WARNING: This article includes accounts of sexual assault and may be distressing for some readers. Resources for support are listed at the end of this article
In early August, DJ Erick Morillo was arrested and charged with the sexual battery of a woman with whom he’d DJ'd at a private party in Miami in December last year. The victim, who went back to Morillo’s house with another woman after the party, reported rejecting Morillo’s advances numerous times before feeling tired and going to an upstairs bedroom alone to sleep, fully clothed. When she woke up, she was naked in the bed and Morillo was standing over her, also naked. She felt pain and was having “flashes” of him sexually assaulting her, according to police reports. Morillo had repeatedly denied the allegations, but turned himself into the police, accompanied by his attorney, when a rape kit tested positive for his DNA. On September 1, three days before he was due to face court, Morillo was found dead at his Miami home. The cause of death has not yet been released but local police have said there were no apparent signs of foul play.
In the days afterwards, as Morillo’s fans, friends and peers mourned him publicly, some began to question these glowing tributes, especially those from other high-profile DJs. The man had been charged with sexual battery. Where was the focus on that?
Slowly, as female DJs began to express their solidarity with assault victims and share their own stories of being assaulted by Morillo, more and more women started to come forward and talk about their own negative, often abusive experiences with Morillo on social media.
Mixmag has spent the past week collecting some of these stories, and others, shared by both women and men. In addition to the information gathered below, which includes firsthand and secondhand accounts of rape, sexual assault, physical violence and verbal abuse, Mixmag has also spoken with a number of other people who believe they may have been raped by Morillo, or who say they know someone who was raped by Morillo. These people do not want to make statements, either because they are afraid of retaliation, because they do not want to relive the trauma, or because they have no memory of exactly what happened after they blacked out in Morillo’s company.
These are the stories that were told to Mixmag about Erick Morillo. Mixmag believes that these accounts need to be shared, both to support those who believe they are Morillo’s victims, many of whom have suffered in silence for years, and to encourage other victims of sex offences in the industry to come forward. Many names in this article have been changed to protect victims and sources. Mixmag is reporting these accounts as they were told to Mixmag, without embellishing or making any changes to what was said. In using the word “victim” in this piece, Mixmag is not judging legal guilt, but reporting the multiple accounts where people believe themselves to have been victims of sexual offences or other abusive behavior committed by Morillo.
Jasmine* was a big fan of house music and of Erick Morillo when she met him for the first time at a club in Miami where he was DJing in 2010. Morillo invited Jasmine to come to his house afterwards for an afterparty. There were others there, men and women, no one Jasmine knew, but after about an hour, “shit just got weird,” she says. There were a lot of drugs being taken and there was an orgiastic vibe in the air. “I’ve been around the block, I’ve seen things, I’m not stupid,” Jasmine says. “I knew that was going to go on.” She decided to leave and quietly slipped out the front door. She was worried that if she told anyone she was leaving, she’d be coerced into staying. Morillo lived in a gated community so Jasmine had to climb the fence to get out without alerting anyone. She hailed a taxi and did not see Morillo for another nine years. He befriended Jasmine on social media a few years ago and would offer to fly her out to meet him in other US cities where he was DJing. She declined his invitations. In late 2019, Morillo invited Jasmine to go to dinner with him in another US city where he was DJing and she was visiting for a work trip. His driver collected her in his car and drove them both to a fancy restaurant. It was a pleasant evening, in the beginning. “I was having fun with him, I mean, he was a very charming man,” Jasmine says. “And we had a great dinner, great conversation, he told me about being married, getting divorced, about the ketamine [his addiction], you know, like everything.” Morillo invited Jasmine back up to his hotel room after dinner. They were drinking 1942 tequila and playing Uno. Morillo then produced a baggie of pink powder. He said it came from Europe. “I can't remember what he said it was called, you know, there's so many drugs these days and so many of them are synthetic and manmade, and I was like, I've done coke so, you know, I'll try it,” says Jasmine. “I don't really remember much after that, I just remember waking up and seeing him, and I was naked. And he was naked.” Jasmine was in the bed and Morillo was standing at the side of the bed. “He was jumping around like a madman, he wasn’t acting belligerent or crazy or mean, he was just like, laughing.” Prior to her blacking out, there had been no kissing or physical contact between Jasmine and Morillo at all.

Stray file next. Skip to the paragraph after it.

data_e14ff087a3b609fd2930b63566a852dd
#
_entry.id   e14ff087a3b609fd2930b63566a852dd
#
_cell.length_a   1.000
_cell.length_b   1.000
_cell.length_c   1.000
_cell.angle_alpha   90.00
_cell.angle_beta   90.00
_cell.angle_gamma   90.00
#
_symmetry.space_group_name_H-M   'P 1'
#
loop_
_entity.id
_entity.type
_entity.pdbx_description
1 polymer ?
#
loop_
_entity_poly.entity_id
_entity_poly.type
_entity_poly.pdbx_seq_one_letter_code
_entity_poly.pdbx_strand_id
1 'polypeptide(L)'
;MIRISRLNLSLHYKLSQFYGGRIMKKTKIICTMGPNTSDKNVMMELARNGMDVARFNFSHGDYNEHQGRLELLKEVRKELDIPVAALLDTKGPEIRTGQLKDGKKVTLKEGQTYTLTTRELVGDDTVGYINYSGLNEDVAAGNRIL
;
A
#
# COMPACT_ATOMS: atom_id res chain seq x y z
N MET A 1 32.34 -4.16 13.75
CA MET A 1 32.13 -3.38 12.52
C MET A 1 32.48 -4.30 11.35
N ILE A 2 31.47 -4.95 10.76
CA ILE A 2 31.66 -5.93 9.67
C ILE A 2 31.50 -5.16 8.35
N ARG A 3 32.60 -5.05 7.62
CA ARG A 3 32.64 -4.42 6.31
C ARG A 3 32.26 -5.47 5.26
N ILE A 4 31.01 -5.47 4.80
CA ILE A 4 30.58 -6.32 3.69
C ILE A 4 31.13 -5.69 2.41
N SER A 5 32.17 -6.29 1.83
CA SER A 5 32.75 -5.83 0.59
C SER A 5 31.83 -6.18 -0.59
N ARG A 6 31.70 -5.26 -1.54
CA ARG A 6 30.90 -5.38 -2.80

She felt “so weird” and told Morillo that she was going to sleep. When she woke a few hours later, Morillo didn’t want her to leave, so she said, “Oh, I’ll come back later.” She went back to her own hotel and spent the day in her room. She felt confused and unsettled by what had happened. Morillo kept asking her to come back to his hotel to have sex with him. When she politely declined, saying she felt tired and unwell, he became terse and dismissive and cut off the conversation.